National Treasury official Robin Toll said his department was working with official development assistance agencies operating in SA to fund a number of development projects like the provision of water, economic development, HIV and Aids programmes and LGBTIQ programmes in the country.
“The money raised through the official development assistance (ODA) is channelled through the RDP fund within the National Treasury and processed to provincial government departments and municipalities to implement programmes specific to the funding.
“But we also want to know which other organisations are funded by the ODA partners and what the purpose is of the funding made to those organisations, what the money is being used on within the borders of our country.”
Toll said the National Treasury aligned the allocation of ODA funds to the budget priorities of government departments and municipalities because ODA funds were used to provide value to the country through the projects implemented and funded by these funds.
USAID deputy mission director Natasha de Marcken said her agency recognised SA’s strengths, such as a strong and stable democracy, strong economy and they worked with the SA government through bilateral relations to help achieve the development goals set out in the National Development Plan.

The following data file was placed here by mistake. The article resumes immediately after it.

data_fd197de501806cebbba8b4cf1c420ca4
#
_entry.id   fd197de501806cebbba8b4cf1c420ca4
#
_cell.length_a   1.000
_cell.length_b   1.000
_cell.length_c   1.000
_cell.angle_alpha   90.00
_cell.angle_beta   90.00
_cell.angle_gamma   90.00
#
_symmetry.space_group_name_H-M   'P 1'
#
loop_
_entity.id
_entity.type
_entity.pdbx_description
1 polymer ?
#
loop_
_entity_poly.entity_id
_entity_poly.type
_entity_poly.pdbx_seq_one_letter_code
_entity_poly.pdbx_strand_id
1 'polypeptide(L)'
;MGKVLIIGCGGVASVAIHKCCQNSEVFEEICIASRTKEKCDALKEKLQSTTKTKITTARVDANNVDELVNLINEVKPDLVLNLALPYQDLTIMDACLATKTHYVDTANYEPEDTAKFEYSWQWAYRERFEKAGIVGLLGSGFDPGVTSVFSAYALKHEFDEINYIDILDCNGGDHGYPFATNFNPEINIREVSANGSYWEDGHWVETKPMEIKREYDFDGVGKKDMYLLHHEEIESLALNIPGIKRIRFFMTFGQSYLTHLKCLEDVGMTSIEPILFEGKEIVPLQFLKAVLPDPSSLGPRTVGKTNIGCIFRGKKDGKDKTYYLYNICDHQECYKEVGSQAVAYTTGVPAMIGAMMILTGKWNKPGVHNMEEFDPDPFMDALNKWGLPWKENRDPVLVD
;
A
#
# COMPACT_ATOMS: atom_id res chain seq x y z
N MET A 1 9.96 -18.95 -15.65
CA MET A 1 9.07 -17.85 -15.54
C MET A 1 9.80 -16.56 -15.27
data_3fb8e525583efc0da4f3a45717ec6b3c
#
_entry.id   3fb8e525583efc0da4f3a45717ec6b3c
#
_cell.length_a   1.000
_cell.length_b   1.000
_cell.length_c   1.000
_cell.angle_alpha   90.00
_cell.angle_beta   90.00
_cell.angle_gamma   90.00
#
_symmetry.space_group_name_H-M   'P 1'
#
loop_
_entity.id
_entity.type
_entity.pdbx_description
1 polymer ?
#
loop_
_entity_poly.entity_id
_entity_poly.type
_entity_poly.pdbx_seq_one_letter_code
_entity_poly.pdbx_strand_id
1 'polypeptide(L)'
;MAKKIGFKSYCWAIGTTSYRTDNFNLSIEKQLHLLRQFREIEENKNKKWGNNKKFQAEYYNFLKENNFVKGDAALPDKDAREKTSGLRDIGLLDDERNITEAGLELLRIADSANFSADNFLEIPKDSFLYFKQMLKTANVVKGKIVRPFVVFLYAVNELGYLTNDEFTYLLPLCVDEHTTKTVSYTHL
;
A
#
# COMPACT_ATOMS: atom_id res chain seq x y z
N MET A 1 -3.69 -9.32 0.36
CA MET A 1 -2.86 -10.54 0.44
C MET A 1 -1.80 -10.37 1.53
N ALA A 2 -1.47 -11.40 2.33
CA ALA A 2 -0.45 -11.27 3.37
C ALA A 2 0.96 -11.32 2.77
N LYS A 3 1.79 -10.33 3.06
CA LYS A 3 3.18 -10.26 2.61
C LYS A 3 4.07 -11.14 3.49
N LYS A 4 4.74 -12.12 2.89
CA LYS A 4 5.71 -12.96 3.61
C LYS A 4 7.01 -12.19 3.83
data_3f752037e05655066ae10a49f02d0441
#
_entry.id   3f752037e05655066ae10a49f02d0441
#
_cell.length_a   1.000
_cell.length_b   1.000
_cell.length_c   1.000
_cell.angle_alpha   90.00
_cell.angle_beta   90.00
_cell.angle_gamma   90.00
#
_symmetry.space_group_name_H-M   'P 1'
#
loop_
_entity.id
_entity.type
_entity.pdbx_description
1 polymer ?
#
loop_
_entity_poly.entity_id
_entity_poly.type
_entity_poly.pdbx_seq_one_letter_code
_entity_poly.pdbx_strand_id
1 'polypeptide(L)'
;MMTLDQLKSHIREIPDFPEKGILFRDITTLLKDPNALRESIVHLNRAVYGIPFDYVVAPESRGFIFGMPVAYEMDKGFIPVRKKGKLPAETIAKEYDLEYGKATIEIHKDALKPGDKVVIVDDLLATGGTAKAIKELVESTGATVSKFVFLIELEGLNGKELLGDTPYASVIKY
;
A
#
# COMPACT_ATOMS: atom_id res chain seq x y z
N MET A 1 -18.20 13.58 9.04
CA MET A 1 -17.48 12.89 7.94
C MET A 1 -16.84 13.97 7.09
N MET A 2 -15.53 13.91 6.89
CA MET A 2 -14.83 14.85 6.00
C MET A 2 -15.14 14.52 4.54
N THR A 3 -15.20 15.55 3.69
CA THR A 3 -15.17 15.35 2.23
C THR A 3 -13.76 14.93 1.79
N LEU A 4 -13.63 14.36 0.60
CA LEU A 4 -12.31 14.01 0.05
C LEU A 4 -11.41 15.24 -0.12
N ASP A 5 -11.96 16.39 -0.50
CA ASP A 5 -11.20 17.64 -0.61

“We see the leadership role of SA in the region and on the continent as an enabler to help us in the implementation of programmes in the region and on the continent.
“Our portfolio encompasses 110 active contracts, co-operative agreements, and grants totalling $4bn (R60bn),” De Marcken said.
She said one of their programmes was to bring US investors to SA, with the Chicago teacher’s pension fund looking at investing about $200m (R3bn) into the SA economy with a plan to bring US securities funds managers and pension fund managers to explore investment opportunities unique to SA that were not offered by the US economy.
She said her agency had regional environmental and energy programmes such as Power Africa with a goal to generate electricity for 60-million people in the continent.